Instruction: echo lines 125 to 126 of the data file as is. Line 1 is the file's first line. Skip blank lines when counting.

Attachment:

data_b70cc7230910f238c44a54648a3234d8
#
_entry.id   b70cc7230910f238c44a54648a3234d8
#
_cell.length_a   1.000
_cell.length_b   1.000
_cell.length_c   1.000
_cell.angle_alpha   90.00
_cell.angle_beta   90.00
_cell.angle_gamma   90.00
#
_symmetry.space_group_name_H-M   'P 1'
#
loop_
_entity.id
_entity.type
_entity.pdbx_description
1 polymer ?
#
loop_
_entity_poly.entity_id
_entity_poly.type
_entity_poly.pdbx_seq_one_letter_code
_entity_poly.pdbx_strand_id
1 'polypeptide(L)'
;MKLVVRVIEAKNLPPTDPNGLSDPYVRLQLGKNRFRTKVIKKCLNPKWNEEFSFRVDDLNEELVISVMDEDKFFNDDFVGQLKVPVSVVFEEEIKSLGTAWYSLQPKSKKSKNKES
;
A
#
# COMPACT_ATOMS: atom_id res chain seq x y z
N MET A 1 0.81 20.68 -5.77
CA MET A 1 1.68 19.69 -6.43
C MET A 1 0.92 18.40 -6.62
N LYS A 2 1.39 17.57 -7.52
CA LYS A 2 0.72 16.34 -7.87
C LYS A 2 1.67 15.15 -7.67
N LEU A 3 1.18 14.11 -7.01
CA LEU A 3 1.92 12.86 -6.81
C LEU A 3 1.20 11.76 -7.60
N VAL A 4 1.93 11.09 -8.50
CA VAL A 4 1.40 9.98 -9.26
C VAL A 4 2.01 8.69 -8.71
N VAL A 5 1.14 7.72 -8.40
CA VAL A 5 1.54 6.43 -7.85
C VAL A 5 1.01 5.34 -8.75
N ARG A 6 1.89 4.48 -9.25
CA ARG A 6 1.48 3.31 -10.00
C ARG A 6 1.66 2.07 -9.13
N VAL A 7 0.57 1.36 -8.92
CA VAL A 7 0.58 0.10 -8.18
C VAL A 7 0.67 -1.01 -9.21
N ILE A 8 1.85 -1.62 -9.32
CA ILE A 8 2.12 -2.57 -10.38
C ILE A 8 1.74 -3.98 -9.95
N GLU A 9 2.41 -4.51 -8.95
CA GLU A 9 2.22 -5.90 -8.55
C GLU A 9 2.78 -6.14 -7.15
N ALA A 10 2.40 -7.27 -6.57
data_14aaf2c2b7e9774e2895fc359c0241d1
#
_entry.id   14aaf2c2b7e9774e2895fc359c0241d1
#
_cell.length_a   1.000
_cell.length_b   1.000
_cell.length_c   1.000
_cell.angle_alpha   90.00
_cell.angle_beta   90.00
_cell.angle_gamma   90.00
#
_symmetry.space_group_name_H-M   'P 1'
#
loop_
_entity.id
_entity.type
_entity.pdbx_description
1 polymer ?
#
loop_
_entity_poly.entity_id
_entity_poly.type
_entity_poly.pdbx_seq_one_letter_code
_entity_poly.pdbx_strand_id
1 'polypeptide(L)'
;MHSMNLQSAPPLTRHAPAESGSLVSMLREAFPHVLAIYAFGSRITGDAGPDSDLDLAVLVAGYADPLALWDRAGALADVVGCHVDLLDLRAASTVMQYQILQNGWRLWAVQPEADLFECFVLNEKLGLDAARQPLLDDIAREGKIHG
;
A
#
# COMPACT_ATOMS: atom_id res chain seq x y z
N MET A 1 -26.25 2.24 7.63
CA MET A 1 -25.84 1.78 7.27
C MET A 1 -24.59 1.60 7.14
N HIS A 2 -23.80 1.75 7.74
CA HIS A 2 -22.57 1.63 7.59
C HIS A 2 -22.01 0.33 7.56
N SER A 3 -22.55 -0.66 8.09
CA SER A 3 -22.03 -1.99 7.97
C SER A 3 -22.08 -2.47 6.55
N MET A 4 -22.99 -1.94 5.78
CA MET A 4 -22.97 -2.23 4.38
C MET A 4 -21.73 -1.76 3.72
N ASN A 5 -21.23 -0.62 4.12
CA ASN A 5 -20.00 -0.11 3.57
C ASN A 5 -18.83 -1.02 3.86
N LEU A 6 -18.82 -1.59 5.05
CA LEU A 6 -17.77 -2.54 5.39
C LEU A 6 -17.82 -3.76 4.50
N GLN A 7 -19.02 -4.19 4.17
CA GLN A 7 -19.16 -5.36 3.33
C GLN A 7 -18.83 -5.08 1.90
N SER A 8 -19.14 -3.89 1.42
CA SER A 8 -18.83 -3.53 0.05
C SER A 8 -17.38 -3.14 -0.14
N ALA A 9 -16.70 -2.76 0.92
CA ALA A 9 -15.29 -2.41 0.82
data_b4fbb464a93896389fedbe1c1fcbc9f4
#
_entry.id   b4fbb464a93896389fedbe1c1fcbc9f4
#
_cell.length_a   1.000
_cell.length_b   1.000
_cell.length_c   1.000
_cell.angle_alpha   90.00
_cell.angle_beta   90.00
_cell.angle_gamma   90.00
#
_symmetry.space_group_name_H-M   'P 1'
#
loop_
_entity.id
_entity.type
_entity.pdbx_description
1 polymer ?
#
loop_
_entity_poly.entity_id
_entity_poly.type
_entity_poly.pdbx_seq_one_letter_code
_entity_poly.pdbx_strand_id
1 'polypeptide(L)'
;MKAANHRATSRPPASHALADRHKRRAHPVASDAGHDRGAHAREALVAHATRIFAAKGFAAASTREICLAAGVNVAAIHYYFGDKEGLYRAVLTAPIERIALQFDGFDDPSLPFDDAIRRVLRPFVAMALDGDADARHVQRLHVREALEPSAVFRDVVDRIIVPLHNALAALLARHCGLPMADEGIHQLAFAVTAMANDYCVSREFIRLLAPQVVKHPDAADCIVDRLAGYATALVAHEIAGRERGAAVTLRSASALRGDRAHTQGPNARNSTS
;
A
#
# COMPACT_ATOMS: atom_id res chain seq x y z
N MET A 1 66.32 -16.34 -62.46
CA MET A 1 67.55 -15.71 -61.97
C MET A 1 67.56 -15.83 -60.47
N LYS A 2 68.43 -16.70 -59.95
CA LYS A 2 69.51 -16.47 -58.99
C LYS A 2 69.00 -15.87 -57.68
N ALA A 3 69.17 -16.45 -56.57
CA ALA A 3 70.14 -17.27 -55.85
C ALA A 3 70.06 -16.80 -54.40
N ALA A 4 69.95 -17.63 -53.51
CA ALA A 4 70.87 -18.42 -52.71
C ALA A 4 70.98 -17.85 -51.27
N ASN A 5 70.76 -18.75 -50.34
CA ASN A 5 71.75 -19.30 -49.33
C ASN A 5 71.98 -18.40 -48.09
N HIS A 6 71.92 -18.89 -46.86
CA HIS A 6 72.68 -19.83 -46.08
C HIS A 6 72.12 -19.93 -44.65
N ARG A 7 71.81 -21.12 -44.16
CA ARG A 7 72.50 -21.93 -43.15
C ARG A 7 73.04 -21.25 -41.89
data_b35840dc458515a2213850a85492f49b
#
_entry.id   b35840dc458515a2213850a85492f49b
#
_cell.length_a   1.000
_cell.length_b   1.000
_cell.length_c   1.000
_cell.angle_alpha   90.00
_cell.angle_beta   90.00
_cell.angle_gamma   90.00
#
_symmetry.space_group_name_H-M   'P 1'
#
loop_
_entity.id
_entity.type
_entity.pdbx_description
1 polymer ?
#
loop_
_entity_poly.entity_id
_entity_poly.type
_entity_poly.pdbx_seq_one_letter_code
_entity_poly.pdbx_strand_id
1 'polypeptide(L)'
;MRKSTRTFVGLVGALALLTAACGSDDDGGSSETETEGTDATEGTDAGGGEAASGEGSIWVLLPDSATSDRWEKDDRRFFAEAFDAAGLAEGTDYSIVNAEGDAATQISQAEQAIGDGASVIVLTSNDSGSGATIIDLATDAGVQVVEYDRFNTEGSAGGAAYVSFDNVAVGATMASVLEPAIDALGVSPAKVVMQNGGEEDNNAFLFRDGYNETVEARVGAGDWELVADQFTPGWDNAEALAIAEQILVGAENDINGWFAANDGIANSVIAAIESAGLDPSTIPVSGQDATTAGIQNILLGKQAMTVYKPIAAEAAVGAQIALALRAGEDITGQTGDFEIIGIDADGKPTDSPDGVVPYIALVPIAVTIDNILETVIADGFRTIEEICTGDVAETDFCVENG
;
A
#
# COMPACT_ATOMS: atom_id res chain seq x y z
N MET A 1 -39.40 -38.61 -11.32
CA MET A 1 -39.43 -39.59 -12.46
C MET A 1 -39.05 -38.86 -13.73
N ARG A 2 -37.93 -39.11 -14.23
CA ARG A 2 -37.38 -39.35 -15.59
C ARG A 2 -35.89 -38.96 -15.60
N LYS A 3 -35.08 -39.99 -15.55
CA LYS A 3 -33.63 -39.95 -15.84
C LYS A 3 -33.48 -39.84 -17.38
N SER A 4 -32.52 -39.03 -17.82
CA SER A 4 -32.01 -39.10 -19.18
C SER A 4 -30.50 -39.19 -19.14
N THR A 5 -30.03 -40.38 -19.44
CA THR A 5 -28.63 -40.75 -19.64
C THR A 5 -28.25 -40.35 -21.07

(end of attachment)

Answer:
#
_symmetry.space_group_name_H-M   'P 1'